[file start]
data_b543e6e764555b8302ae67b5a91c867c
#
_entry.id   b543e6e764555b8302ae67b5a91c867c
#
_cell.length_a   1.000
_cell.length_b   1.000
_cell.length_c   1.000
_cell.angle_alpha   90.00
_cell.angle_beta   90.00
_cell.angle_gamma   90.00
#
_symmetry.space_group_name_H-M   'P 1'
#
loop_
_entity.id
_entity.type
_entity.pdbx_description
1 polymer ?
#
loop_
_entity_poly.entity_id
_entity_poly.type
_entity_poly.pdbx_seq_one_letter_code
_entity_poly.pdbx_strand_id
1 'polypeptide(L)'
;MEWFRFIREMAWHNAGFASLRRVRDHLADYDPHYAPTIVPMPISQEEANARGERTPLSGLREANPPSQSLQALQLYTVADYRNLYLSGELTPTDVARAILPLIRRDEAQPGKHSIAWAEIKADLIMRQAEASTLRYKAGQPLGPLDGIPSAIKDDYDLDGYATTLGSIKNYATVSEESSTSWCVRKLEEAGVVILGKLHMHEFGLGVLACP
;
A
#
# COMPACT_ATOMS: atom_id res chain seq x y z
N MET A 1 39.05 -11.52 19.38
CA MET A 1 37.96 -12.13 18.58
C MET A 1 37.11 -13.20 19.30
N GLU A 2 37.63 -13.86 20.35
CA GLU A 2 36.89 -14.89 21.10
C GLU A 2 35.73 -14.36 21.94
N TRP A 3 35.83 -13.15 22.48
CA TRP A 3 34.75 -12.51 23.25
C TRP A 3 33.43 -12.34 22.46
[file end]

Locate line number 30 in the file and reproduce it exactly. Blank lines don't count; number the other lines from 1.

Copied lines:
# COMPACT_ATOMS: atom_id res chain seq x y z